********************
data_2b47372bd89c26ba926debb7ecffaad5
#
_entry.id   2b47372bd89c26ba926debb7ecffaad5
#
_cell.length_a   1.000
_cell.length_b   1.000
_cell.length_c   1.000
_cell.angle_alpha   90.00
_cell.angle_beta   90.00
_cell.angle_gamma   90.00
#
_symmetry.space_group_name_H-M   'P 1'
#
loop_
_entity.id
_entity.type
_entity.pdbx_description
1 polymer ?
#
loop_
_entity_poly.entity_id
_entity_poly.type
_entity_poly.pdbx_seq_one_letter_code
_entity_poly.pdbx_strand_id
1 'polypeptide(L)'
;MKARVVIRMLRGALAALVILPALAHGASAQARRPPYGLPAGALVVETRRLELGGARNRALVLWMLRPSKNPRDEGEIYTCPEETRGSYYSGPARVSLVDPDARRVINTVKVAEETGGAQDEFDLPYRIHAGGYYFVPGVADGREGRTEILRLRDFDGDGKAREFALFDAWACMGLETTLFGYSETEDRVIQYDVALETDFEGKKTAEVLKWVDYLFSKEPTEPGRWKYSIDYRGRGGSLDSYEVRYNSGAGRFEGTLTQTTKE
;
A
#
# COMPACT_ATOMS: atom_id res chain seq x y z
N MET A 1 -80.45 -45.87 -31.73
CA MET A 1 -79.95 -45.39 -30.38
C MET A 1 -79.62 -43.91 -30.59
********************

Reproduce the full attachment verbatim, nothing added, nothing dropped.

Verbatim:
data_2b47372bd89c26ba926debb7ecffaad5
#
_entry.id   2b47372bd89c26ba926debb7ecffaad5
#
_cell.length_a   1.000
_cell.length_b   1.000
_cell.length_c   1.000
_cell.angle_alpha   90.00
_cell.angle_beta   90.00
_cell.angle_gamma   90.00
#
_symmetry.space_group_name_H-M   'P 1'
#
loop_
_entity.id
_entity.type
_entity.pdbx_description
1 polymer ?
#
loop_
_entity_poly.entity_id
_entity_poly.type
_entity_poly.pdbx_seq_one_letter_code
_entity_poly.pdbx_strand_id
1 'polypeptide(L)'
;MKARVVIRMLRGALAALVILPALAHGASAQARRPPYGLPAGALVVETRRLELGGARNRALVLWMLRPSKNPRDEGEIYTCPEETRGSYYSGPARVSLVDPDARRVINTVKVAEETGGAQDEFDLPYRIHAGGYYFVPGVADGREGRTEILRLRDFDGDGKAREFALFDAWACMGLETTLFGYSETEDRVIQYDVALETDFEGKKTAEVLKWVDYLFSKEPTEPGRWKYSIDYRGRGGSLDSYEVRYNSGAGRFEGTLTQTTKE
;
A
#
# COMPACT_ATOMS: atom_id res chain seq x y z
N MET A 1 -80.45 -45.87 -31.73
CA MET A 1 -79.95 -45.39 -30.38
C MET A 1 -79.62 -43.91 -30.59